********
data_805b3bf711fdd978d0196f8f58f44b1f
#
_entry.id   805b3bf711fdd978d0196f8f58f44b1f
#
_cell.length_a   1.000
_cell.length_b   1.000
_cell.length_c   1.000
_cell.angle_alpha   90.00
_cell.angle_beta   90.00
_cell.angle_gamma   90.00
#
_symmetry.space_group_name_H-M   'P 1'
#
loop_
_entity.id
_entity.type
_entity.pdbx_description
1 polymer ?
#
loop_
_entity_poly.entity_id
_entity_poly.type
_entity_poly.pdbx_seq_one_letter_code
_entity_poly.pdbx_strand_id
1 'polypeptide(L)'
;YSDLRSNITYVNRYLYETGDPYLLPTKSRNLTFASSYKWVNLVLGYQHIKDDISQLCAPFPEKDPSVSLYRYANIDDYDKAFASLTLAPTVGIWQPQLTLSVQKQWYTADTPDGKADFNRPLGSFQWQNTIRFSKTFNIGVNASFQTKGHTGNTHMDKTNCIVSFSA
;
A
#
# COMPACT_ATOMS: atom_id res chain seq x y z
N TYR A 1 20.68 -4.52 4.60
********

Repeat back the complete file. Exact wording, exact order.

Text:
data_805b3bf711fdd978d0196f8f58f44b1f
#
_entry.id   805b3bf711fdd978d0196f8f58f44b1f
#
_cell.length_a   1.000
_cell.length_b   1.000
_cell.length_c   1.000
_cell.angle_alpha   90.00
_cell.angle_beta   90.00
_cell.angle_gamma   90.00
#
_symmetry.space_group_name_H-M   'P 1'
#
loop_
_entity.id
_entity.type
_entity.pdbx_description
1 polymer ?
#
loop_
_entity_poly.entity_id
_entity_poly.type
_entity_poly.pdbx_seq_one_letter_code
_entity_poly.pdbx_strand_id
1 'polypeptide(L)'
;YSDLRSNITYVNRYLYETGDPYLLPTKSRNLTFASSYKWVNLVLGYQHIKDDISQLCAPFPEKDPSVSLYRYANIDDYDKAFASLTLAPTVGIWQPQLTLSVQKQWYTADTPDGKADFNRPLGSFQWQNTIRFSKTFNIGVNASFQTKGHTGNTHMDKTNCIVSFSA
;
A
#
# COMPACT_ATOMS: atom_id res chain seq x y z
N TYR A 1 20.68 -4.52 4.60